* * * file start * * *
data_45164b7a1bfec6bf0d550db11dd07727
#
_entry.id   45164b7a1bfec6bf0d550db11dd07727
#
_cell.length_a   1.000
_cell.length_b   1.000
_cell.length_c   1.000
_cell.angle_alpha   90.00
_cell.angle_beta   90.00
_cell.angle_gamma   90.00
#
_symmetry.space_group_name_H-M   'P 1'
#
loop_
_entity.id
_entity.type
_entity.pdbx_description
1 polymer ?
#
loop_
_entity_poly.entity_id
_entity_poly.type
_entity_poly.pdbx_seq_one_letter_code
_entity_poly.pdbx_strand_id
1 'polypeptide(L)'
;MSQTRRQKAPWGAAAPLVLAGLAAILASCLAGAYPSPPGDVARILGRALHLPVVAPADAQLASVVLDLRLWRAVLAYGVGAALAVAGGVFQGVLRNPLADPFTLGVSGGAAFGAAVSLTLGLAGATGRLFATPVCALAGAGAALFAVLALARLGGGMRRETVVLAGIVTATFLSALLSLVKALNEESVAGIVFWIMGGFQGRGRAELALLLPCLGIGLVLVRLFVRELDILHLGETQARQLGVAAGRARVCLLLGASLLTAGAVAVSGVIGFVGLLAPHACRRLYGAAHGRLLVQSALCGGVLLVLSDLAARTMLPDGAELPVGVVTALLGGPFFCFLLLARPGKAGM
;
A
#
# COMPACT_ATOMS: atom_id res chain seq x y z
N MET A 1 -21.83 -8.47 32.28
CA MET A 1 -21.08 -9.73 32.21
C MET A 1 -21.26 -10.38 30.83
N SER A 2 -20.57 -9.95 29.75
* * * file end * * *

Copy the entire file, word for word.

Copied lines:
data_45164b7a1bfec6bf0d550db11dd07727
#
_entry.id   45164b7a1bfec6bf0d550db11dd07727
#
_cell.length_a   1.000
_cell.length_b   1.000
_cell.length_c   1.000
_cell.angle_alpha   90.00
_cell.angle_beta   90.00
_cell.angle_gamma   90.00
#
_symmetry.space_group_name_H-M   'P 1'
#
loop_
_entity.id
_entity.type
_entity.pdbx_description
1 polymer ?
#
loop_
_entity_poly.entity_id
_entity_poly.type
_entity_poly.pdbx_seq_one_letter_code
_entity_poly.pdbx_strand_id
1 'polypeptide(L)'
;MSQTRRQKAPWGAAAPLVLAGLAAILASCLAGAYPSPPGDVARILGRALHLPVVAPADAQLASVVLDLRLWRAVLAYGVGAALAVAGGVFQGVLRNPLADPFTLGVSGGAAFGAAVSLTLGLAGATGRLFATPVCALAGAGAALFAVLALARLGGGMRRETVVLAGIVTATFLSALLSLVKALNEESVAGIVFWIMGGFQGRGRAELALLLPCLGIGLVLVRLFVRELDILHLGETQARQLGVAAGRARVCLLLGASLLTAGAVAVSGVIGFVGLLAPHACRRLYGAAHGRLLVQSALCGGVLLVLSDLAARTMLPDGAELPVGVVTALLGGPFFCFLLLARPGKAGM
;
A
#
# COMPACT_ATOMS: atom_id res chain seq x y z
N MET A 1 -21.83 -8.47 32.28
CA MET A 1 -21.08 -9.73 32.21
C MET A 1 -21.26 -10.38 30.83
N SER A 2 -20.57 -9.95 29.75